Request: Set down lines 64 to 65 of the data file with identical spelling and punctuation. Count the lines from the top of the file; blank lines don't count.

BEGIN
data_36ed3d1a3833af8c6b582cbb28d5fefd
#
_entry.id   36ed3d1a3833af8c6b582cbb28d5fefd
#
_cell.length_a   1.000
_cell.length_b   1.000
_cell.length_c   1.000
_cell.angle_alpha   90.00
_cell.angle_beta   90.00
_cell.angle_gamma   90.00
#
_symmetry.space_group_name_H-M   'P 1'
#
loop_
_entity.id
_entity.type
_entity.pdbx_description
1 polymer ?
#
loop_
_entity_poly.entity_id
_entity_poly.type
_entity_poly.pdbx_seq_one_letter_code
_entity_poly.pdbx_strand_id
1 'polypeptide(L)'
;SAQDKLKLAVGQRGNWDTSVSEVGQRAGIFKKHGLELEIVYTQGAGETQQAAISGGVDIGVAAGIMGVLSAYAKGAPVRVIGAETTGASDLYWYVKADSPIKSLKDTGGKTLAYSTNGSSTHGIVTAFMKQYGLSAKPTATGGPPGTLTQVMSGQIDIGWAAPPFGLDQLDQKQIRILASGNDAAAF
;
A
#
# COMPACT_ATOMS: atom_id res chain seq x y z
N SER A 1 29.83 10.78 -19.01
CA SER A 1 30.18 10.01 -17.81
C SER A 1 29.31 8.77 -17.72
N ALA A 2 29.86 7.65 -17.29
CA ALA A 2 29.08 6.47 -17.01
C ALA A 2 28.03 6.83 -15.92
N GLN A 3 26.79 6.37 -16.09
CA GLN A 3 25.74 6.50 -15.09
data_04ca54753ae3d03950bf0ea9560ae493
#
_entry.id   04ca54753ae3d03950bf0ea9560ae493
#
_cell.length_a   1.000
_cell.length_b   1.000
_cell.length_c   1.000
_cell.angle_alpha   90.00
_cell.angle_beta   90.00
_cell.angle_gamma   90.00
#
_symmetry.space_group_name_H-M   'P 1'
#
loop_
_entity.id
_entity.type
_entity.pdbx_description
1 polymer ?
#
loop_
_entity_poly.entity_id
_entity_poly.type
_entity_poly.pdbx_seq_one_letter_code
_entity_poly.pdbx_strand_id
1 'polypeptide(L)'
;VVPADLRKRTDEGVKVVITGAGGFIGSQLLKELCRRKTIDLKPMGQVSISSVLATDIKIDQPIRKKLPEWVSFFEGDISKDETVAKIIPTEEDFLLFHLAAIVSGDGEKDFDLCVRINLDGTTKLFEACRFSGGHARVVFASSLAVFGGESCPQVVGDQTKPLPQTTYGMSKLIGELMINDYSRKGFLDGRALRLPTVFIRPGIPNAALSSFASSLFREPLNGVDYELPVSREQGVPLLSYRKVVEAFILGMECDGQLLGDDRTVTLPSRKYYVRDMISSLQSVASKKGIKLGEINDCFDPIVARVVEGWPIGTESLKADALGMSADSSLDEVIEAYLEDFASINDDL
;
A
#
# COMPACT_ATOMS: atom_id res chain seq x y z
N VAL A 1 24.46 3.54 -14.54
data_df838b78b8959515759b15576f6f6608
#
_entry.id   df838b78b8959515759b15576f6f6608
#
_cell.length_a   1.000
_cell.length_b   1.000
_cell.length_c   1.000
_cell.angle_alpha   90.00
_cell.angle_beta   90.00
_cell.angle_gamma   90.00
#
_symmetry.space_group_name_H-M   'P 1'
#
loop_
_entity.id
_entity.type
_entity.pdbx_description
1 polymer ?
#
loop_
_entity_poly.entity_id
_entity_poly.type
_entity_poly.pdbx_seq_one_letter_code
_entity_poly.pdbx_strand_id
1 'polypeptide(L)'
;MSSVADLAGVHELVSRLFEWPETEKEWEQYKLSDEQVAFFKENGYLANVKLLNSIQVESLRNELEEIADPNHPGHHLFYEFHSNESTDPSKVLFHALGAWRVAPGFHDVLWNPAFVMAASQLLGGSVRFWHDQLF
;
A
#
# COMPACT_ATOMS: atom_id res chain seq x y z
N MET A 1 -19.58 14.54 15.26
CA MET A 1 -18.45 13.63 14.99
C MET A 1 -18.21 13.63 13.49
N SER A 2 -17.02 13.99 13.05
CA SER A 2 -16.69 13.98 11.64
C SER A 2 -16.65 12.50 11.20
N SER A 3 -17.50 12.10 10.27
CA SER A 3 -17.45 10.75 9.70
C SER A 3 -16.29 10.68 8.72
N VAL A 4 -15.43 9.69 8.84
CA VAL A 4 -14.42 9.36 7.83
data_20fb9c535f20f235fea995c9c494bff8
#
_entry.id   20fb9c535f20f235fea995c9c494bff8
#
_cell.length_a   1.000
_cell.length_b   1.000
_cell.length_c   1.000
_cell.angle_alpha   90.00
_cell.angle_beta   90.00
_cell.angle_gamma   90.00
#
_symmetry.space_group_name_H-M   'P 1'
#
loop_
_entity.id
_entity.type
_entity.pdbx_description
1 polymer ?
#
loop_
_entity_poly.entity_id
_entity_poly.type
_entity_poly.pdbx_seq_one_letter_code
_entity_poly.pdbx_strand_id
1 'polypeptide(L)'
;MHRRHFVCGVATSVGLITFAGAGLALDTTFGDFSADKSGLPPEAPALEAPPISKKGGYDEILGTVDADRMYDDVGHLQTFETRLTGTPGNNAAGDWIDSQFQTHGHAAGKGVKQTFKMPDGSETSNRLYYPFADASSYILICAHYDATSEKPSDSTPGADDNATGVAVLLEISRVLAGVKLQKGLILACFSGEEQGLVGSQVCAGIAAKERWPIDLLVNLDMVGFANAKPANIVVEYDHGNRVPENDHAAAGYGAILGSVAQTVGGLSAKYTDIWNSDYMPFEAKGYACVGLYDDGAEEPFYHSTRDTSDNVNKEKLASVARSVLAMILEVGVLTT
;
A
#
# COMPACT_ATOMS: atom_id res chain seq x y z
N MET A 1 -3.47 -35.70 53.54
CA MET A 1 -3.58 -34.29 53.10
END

;VVPADLRKRTDEGVKVVITGAGGFIGSQLLKELCRRKTIDLKPMGQVSISSVLATDIKIDQPIRKKLPEWVSFFEGDISKDETVAKIIPTEEDFLLFHLAAIVSGDGEKDFDLCVRINLDGTTKLFEACRFSGGHARVVFASSLAVFGGESCPQVVGDQTKPLPQTTYGMSKLIGELMINDYSRKGFLDGRALRLPTVFIRPGIPNAALSSFASSLFREPLNGVDYELPVSREQGVPLLSYRKVVEAFILGMECDGQLLGDDRTVTLPSRKYYVRDMISSLQSVASKKGIKLGEINDCFDPIVARVVEGWPIGTESLKADALGMSADSSLDEVIEAYLEDFASINDDL
;